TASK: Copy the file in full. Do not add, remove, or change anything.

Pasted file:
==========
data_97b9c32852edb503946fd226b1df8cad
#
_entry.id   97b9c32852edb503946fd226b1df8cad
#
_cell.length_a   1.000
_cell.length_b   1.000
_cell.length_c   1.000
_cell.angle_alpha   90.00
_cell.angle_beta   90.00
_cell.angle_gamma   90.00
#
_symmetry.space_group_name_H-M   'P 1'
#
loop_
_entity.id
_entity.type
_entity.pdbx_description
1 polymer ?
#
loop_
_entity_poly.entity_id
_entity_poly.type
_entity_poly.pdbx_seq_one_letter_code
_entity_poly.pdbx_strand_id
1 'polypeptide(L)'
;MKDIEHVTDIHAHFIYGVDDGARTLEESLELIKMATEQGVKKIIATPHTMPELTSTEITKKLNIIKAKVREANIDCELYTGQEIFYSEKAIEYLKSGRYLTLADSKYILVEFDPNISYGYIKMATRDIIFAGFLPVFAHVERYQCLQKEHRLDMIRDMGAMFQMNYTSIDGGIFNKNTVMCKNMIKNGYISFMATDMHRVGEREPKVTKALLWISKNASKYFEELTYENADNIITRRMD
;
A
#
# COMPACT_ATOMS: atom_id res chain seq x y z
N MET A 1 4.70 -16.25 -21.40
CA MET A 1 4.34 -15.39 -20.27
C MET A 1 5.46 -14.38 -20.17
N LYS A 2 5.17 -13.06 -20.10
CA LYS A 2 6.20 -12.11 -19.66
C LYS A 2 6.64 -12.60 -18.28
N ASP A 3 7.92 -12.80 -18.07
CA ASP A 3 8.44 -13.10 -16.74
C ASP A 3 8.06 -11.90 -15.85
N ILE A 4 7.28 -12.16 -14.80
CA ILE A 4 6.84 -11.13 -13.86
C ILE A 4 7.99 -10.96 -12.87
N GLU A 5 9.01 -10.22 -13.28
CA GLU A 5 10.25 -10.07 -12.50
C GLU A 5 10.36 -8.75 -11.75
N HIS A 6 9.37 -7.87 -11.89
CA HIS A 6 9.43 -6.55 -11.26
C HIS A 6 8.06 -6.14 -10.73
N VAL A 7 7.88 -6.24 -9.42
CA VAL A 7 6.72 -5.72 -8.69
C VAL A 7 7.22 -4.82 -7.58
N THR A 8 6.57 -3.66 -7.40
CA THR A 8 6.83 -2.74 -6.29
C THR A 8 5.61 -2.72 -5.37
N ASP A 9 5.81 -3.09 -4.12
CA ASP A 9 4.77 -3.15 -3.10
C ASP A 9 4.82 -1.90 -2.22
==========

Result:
data_97b9c32852edb503946fd226b1df8cad
#
_entry.id   97b9c32852edb503946fd226b1df8cad
#
_cell.length_a   1.000
_cell.length_b   1.000
_cell.length_c   1.000
_cell.angle_alpha   90.00
_cell.angle_beta   90.00
_cell.angle_gamma   90.00
#
_symmetry.space_group_name_H-M   'P 1'
#
loop_
_entity.id
_entity.type
_entity.pdbx_description
1 polymer ?
#
loop_
_entity_poly.entity_id
_entity_poly.type
_entity_poly.pdbx_seq_one_letter_code
_entity_poly.pdbx_strand_id
1 'polypeptide(L)'
;MKDIEHVTDIHAHFIYGVDDGARTLEESLELIKMATEQGVKKIIATPHTMPELTSTEITKKLNIIKAKVREANIDCELYTGQEIFYSEKAIEYLKSGRYLTLADSKYILVEFDPNISYGYIKMATRDIIFAGFLPVFAHVERYQCLQKEHRLDMIRDMGAMFQMNYTSIDGGIFNKNTVMCKNMIKNGYISFMATDMHRVGEREPKVTKALLWISKNASKYFEELTYENADNIITRRMD
;
A
#
# COMPACT_ATOMS: atom_id res chain seq x y z
N MET A 1 4.70 -16.25 -21.40
CA MET A 1 4.34 -15.39 -20.27
C MET A 1 5.46 -14.38 -20.17
N LYS A 2 5.17 -13.06 -20.10
CA LYS A 2 6.20 -12.11 -19.66
C LYS A 2 6.64 -12.60 -18.28
N ASP A 3 7.92 -12.80 -18.07
CA ASP A 3 8.44 -13.10 -16.74
C ASP A 3 8.06 -11.90 -15.85
N ILE A 4 7.28 -12.16 -14.80
CA ILE A 4 6.84 -11.13 -13.86
C ILE A 4 7.99 -10.96 -12.87
N GLU A 5 9.01 -10.22 -13.28
CA GLU A 5 10.25 -10.07 -12.50
C GLU A 5 10.36 -8.75 -11.75
N HIS A 6 9.37 -7.87 -11.89
CA HIS A 6 9.43 -6.55 -11.26
C HIS A 6 8.06 -6.14 -10.73
N VAL A 7 7.88 -6.24 -9.42
CA VAL A 7 6.72 -5.72 -8.69
C VAL A 7 7.22 -4.82 -7.58
N THR A 8 6.57 -3.66 -7.40
CA THR A 8 6.83 -2.74 -6.29
C THR A 8 5.61 -2.72 -5.37
N ASP A 9 5.81 -3.09 -4.12
CA ASP A 9 4.77 -3.15 -3.10
C ASP A 9 4.82 -1.90 -2.22